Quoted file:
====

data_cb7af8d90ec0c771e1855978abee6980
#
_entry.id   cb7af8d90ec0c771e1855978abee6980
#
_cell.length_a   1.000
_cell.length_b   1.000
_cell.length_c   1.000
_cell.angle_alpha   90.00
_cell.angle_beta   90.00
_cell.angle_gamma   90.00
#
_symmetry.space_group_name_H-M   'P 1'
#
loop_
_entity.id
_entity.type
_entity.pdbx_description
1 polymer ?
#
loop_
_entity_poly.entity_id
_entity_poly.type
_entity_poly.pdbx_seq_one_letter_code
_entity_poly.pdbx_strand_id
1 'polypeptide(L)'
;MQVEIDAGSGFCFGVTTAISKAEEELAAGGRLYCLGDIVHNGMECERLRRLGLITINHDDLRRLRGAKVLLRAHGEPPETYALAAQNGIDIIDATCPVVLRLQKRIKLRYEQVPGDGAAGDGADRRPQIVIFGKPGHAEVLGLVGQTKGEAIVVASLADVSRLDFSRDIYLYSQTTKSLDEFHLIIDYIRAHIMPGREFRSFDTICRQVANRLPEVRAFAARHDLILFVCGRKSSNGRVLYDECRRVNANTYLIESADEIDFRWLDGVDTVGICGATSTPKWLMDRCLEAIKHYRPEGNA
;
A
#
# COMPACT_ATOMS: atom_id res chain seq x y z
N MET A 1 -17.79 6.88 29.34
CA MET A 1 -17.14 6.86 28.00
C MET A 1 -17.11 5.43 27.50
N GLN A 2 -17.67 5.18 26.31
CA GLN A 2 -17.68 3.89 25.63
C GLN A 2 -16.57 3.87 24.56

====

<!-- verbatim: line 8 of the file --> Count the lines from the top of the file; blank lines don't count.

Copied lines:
_cell.angle_alpha   90.00